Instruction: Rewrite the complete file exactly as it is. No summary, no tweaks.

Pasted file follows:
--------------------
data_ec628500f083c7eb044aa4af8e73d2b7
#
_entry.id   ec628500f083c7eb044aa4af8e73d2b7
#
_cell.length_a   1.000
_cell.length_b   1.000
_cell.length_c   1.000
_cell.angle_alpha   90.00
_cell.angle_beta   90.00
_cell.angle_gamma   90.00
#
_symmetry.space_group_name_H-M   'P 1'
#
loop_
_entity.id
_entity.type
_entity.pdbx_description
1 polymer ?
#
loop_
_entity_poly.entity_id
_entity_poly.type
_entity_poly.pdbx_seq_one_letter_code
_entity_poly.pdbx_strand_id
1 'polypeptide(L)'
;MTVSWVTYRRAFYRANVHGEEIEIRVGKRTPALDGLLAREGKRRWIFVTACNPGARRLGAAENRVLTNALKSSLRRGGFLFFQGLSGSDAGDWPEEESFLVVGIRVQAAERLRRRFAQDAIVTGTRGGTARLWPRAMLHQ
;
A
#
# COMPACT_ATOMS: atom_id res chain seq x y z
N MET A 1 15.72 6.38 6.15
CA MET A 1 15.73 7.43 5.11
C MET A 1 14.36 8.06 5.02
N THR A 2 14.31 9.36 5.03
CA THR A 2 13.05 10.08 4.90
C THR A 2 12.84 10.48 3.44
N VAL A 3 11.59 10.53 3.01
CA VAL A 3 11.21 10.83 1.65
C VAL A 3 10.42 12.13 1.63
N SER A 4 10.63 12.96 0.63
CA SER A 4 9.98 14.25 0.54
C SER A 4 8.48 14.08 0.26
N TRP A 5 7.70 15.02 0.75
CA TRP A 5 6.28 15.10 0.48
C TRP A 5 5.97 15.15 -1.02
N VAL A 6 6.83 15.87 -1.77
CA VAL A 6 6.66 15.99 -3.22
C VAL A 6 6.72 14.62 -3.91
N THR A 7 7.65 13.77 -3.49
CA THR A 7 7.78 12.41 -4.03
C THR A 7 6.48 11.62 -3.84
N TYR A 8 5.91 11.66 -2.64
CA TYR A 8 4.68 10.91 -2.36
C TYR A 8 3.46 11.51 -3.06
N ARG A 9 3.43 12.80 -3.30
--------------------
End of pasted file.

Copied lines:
data_ec628500f083c7eb044aa4af8e73d2b7
#
_entry.id   ec628500f083c7eb044aa4af8e73d2b7
#
_cell.length_a   1.000
_cell.length_b   1.000
_cell.length_c   1.000
_cell.angle_alpha   90.00
_cell.angle_beta   90.00
_cell.angle_gamma   90.00
#
_symmetry.space_group_name_H-M   'P 1'
#
loop_
_entity.id
_entity.type
_entity.pdbx_description
1 polymer ?
#
loop_
_entity_poly.entity_id
_entity_poly.type
_entity_poly.pdbx_seq_one_letter_code
_entity_poly.pdbx_strand_id
1 'polypeptide(L)'
;MTVSWVTYRRAFYRANVHGEEIEIRVGKRTPALDGLLAREGKRRWIFVTACNPGARRLGAAENRVLTNALKSSLRRGGFLFFQGLSGSDAGDWPEEESFLVVGIRVQAAERLRRRFAQDAIVTGTRGGTARLWPRAMLHQ
;
A
#
# COMPACT_ATOMS: atom_id res chain seq x y z
N MET A 1 15.72 6.38 6.15
CA MET A 1 15.73 7.43 5.11
C MET A 1 14.36 8.06 5.02
N THR A 2 14.31 9.36 5.03
CA THR A 2 13.05 10.08 4.90
C THR A 2 12.84 10.48 3.44
N VAL A 3 11.59 10.53 3.01
CA VAL A 3 11.21 10.83 1.65
C VAL A 3 10.42 12.13 1.63
N SER A 4 10.63 12.96 0.63
CA SER A 4 9.98 14.25 0.54
C SER A 4 8.48 14.08 0.26
N TRP A 5 7.70 15.02 0.75
CA TRP A 5 6.28 15.10 0.48
C TRP A 5 5.97 15.15 -1.02
N VAL A 6 6.83 15.87 -1.77
CA VAL A 6 6.66 15.99 -3.22
C VAL A 6 6.72 14.62 -3.91
N THR A 7 7.65 13.77 -3.49
CA THR A 7 7.78 12.41 -4.03
C THR A 7 6.48 11.62 -3.84
N TYR A 8 5.91 11.66 -2.64
CA TYR A 8 4.68 10.91 -2.36
C TYR A 8 3.46 11.51 -3.06
N ARG A 9 3.43 12.80 -3.30